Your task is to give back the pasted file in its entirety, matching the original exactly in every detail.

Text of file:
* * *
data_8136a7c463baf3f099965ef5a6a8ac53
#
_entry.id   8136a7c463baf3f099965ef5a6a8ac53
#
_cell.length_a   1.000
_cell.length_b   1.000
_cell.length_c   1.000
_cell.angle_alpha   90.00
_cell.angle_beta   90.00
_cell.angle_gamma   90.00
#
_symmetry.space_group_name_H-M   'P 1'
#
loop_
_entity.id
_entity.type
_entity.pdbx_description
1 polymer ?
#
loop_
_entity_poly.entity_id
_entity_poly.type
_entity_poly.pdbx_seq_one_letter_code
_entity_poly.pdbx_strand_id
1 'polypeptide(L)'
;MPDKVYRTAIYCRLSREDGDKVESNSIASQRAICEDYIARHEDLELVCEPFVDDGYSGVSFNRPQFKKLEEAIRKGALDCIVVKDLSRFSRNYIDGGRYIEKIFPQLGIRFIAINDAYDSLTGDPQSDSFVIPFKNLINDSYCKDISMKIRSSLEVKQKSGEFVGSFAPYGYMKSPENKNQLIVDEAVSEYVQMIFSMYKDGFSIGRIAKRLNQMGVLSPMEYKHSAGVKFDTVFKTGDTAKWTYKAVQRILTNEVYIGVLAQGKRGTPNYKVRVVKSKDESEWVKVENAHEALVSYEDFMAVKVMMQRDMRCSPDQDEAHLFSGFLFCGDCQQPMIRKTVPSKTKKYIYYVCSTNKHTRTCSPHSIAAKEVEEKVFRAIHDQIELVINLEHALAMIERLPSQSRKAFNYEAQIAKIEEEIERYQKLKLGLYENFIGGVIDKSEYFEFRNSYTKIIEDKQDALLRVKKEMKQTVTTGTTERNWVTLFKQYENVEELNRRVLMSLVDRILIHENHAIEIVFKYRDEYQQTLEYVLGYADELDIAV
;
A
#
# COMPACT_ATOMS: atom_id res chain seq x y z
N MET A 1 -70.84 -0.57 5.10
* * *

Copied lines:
data_8136a7c463baf3f099965ef5a6a8ac53
#
_entry.id   8136a7c463baf3f099965ef5a6a8ac53
#
_cell.length_a   1.000
_cell.length_b   1.000
_cell.length_c   1.000
_cell.angle_alpha   90.00
_cell.angle_beta   90.00
_cell.angle_gamma   90.00
#
_symmetry.space_group_name_H-M   'P 1'
#
loop_
_entity.id
_entity.type
_entity.pdbx_description
1 polymer ?
#
loop_
_entity_poly.entity_id
_entity_poly.type
_entity_poly.pdbx_seq_one_letter_code
_entity_poly.pdbx_strand_id
1 'polypeptide(L)'
;MPDKVYRTAIYCRLSREDGDKVESNSIASQRAICEDYIARHEDLELVCEPFVDDGYSGVSFNRPQFKKLEEAIRKGALDCIVVKDLSRFSRNYIDGGRYIEKIFPQLGIRFIAINDAYDSLTGDPQSDSFVIPFKNLINDSYCKDISMKIRSSLEVKQKSGEFVGSFAPYGYMKSPENKNQLIVDEAVSEYVQMIFSMYKDGFSIGRIAKRLNQMGVLSPMEYKHSAGVKFDTVFKTGDTAKWTYKAVQRILTNEVYIGVLAQGKRGTPNYKVRVVKSKDESEWVKVENAHEALVSYEDFMAVKVMMQRDMRCSPDQDEAHLFSGFLFCGDCQQPMIRKTVPSKTKKYIYYVCSTNKHTRTCSPHSIAAKEVEEKVFRAIHDQIELVINLEHALAMIERLPSQSRKAFNYEAQIAKIEEEIERYQKLKLGLYENFIGGVIDKSEYFEFRNSYTKIIEDKQDALLRVKKEMKQTVTTGTTERNWVTLFKQYENVEELNRRVLMSLVDRILIHENHAIEIVFKYRDEYQQTLEYVLGYADELDIAV
;
A
#
# COMPACT_ATOMS: atom_id res chain seq x y z
N MET A 1 -70.84 -0.57 5.10